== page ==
The KizunAloha coalition, composed of more than 20 companies, government agencies and nonprofits based in Hawai‘i and Japan, recently unveiled a communications campaign designed to support future and economic recovery efforts by engaging the Japanese market during the coronavirus pandemic.

While the state has currently imposed a 14-day quarantine for all incoming travelers and has asked travelers to postpone their trips to the islands until the threat of COVID-19 has been contained, this campaign is designed to encourage economic recovery by continuing to connect and engage with the Japanese market through virtual content.

The campaign launched with an official video message from Gov. David Ige thanking Japanese consumers for their understanding and support as the state responds to the ongoing coronavirus situation with travel restrictions and quarantine measures. Additional videos have been released to approximately 10 million Japanese consumers through the coalition’s networks starting in April and will continue through May. The videos highlight Hawai‘i as a world-class destination not only for tourism, but for business investment.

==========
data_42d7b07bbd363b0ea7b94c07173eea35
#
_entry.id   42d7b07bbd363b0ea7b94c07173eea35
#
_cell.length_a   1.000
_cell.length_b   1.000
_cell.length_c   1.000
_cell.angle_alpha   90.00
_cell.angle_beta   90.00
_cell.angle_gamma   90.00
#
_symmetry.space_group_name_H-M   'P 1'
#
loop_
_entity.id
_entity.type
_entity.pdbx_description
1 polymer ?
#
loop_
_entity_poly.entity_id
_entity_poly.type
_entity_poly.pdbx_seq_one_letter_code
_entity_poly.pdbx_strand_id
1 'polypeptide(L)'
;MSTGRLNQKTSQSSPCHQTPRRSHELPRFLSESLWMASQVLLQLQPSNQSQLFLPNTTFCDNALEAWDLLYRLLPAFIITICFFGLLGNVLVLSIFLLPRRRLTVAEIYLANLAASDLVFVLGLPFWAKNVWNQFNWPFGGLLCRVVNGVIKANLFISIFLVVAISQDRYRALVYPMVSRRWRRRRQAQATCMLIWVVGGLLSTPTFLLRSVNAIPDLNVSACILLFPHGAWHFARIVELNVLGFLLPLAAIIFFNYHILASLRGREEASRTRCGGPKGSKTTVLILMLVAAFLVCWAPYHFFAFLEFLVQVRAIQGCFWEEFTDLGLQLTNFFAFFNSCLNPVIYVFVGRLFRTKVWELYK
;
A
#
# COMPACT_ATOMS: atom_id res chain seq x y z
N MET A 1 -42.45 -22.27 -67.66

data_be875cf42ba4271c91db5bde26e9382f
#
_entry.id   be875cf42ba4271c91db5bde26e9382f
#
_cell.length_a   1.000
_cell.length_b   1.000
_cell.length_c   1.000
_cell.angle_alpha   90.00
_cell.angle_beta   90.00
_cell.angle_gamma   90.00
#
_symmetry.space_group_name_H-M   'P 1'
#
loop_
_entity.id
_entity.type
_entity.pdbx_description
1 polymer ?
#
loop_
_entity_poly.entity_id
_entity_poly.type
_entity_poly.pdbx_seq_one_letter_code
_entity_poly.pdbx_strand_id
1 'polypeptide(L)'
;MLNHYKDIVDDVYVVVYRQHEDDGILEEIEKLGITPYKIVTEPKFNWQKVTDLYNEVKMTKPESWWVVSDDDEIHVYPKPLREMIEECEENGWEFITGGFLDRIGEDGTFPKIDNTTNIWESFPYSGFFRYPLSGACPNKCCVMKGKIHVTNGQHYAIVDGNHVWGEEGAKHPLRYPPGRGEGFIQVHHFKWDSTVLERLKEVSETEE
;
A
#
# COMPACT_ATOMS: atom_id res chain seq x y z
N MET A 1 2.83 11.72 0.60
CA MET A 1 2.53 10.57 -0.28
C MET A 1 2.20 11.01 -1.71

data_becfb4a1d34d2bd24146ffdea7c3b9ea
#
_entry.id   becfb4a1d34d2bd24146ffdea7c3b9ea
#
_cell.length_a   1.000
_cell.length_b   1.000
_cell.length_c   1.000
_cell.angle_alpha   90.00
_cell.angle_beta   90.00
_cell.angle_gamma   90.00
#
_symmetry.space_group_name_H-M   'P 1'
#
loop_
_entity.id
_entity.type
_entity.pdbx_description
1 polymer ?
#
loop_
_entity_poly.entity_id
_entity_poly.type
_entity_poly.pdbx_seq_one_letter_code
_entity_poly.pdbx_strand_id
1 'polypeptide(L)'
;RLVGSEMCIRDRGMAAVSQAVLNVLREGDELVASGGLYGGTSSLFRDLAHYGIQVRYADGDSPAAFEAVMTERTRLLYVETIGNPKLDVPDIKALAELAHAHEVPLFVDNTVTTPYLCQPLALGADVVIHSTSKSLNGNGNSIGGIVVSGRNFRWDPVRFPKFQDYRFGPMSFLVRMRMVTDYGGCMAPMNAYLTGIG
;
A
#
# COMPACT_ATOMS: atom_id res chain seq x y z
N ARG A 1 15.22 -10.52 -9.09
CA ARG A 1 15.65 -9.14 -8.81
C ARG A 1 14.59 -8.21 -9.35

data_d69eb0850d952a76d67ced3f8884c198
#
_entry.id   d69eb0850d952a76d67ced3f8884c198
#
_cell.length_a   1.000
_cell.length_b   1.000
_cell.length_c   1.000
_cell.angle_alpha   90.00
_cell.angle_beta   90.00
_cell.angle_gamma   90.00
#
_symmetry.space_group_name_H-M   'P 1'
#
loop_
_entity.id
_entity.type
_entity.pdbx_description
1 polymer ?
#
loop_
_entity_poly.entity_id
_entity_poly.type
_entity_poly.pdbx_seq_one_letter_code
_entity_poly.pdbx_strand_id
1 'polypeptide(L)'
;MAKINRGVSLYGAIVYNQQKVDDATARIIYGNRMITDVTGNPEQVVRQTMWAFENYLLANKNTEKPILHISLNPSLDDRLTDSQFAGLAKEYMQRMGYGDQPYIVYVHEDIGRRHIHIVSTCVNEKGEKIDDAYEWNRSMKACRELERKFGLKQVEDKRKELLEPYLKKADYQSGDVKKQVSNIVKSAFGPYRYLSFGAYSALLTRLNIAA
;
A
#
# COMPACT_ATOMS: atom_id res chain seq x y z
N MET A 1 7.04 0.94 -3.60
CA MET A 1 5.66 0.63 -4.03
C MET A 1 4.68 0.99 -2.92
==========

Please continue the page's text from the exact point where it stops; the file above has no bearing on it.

“The road to economic recovery will be long and difficult, but we believe it must start now by cultivating those special connections we have with Japan, even when we can’t physically welcome them,” said Paul Yonamine, executive chairman of Central Pacific Bank. “Our goal is to remain top of mind among Japanese consumers and remind them that our culture, food, music and history — what they know and love about Hawai‘i — will be here for them in the future when it’s safe to visit again.”

Organizations that are contributing funding, marketing resource or network outreach through the KizunAloha campaign include: aio Foundation, ANA Sales Americas, Central Pacific Bank Foundation, the Department of Business and Economic Development and Tourism, Hankyu Travel International Co., Ltd., Hawaii News Now, Hawai‘i Tourism Japan, Japan Airlines Co., Ltd., KZOO Radio, State of Hawai‘i  and more.

To view the first campaign video, search for “Share Aloha” on the YouTube website.

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